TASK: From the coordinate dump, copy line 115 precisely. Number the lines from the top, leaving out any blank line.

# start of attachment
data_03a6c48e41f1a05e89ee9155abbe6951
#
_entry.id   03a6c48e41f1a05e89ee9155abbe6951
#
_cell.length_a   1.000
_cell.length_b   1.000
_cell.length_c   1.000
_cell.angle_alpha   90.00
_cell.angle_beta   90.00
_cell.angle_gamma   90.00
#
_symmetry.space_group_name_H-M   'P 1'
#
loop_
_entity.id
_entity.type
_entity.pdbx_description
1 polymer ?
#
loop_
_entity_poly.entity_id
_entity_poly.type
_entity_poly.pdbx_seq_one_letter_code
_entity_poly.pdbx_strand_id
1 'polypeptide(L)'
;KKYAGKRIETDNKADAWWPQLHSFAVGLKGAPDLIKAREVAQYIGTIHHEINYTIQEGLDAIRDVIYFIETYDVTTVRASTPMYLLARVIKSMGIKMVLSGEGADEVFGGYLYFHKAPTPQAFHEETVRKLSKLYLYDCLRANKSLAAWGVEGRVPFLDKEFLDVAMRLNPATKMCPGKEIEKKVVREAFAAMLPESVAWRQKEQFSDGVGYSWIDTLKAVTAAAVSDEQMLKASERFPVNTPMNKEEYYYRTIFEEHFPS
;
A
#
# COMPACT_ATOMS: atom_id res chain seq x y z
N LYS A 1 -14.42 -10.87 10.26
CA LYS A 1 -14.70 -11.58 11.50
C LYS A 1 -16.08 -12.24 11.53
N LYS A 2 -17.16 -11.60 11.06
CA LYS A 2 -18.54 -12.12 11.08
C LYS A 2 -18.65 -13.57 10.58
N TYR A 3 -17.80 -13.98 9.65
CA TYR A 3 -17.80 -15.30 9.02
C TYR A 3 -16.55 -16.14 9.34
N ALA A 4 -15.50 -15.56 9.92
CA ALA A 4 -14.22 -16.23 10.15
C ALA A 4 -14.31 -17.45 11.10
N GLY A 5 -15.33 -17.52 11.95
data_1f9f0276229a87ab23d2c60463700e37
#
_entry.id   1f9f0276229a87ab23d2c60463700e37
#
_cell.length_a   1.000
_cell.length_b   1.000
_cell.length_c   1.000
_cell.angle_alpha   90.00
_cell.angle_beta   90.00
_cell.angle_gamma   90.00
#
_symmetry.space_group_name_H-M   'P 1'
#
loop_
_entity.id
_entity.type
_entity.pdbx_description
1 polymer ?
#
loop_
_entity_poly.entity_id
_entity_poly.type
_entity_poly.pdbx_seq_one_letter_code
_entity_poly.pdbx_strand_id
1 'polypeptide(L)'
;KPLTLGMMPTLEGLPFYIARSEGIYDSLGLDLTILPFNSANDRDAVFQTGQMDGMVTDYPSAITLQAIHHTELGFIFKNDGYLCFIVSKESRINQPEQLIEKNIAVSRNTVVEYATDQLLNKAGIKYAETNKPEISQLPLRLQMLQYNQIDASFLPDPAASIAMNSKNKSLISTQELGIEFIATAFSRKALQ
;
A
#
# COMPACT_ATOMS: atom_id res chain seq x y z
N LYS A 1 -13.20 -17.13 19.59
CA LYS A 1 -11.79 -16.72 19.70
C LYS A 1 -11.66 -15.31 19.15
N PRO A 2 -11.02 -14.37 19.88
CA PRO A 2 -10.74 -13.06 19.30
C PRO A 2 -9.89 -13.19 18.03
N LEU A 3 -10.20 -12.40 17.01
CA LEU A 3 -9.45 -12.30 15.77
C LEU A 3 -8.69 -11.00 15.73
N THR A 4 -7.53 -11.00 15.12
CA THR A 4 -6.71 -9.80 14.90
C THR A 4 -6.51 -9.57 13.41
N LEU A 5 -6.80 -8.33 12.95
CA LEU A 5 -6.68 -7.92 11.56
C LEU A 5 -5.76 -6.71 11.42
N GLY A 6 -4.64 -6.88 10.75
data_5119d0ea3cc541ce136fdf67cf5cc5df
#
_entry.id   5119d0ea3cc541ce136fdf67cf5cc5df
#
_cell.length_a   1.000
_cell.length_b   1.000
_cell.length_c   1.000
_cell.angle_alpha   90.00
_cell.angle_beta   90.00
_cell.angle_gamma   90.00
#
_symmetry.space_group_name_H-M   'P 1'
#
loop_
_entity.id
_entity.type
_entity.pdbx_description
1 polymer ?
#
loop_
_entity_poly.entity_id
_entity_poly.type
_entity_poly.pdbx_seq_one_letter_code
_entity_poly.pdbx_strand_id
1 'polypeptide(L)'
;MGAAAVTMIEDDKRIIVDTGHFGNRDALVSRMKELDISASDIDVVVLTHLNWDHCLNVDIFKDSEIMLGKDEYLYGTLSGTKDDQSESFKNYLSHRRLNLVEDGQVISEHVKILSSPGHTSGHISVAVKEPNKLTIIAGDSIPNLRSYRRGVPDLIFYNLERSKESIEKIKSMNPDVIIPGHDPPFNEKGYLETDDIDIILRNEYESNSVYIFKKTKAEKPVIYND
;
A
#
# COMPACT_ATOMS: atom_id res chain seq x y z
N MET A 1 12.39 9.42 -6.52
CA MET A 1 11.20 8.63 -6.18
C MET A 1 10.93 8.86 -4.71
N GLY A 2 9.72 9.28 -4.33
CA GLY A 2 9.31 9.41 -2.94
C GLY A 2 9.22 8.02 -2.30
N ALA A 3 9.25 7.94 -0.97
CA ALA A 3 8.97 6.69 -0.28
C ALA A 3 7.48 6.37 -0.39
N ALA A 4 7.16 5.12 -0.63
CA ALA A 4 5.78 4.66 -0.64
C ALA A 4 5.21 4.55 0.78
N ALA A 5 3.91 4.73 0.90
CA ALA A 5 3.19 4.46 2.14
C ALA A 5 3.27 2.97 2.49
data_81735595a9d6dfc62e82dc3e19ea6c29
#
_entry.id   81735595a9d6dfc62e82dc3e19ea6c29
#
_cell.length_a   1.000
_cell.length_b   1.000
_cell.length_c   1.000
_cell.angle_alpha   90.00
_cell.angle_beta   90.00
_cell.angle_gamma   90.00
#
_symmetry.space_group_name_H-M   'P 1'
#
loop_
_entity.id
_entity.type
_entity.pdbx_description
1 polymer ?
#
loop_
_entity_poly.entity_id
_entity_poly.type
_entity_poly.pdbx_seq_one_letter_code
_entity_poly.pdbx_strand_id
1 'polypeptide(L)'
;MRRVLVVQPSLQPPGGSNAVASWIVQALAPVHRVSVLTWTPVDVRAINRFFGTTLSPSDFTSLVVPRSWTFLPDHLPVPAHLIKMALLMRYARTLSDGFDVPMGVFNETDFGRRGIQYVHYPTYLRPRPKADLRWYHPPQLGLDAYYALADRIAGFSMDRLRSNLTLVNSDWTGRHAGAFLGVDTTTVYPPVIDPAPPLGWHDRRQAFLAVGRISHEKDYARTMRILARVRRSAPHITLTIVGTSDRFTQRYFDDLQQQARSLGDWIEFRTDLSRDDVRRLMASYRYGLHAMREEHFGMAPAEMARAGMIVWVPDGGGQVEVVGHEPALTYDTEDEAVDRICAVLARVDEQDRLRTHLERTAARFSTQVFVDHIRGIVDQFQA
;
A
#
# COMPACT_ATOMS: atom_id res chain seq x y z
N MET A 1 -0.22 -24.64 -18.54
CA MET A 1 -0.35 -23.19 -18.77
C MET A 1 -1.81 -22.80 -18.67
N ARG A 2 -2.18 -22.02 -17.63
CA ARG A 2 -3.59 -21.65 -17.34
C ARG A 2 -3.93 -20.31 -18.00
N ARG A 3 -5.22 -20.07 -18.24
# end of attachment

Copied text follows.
;MGAAAVTMIEDDKRIIVDTGHFGNRDALVSRMKELDISASDIDVVVLTHLNWDHCLNVDIFKDSEIMLGKDEYLYGTLSGTKDDQSESFKNYLSHRRLNLVEDGQVISEHVKILSSPGHTSGHISVAVKEPNKLTIIAGDSIPNLRSYRRGVPDLIFYNLERSKESIEKIKSMNPDVIIPGHDPPFNEKGYLETDDIDIILRNEYESNSVYIFKKTKAEKPVIYND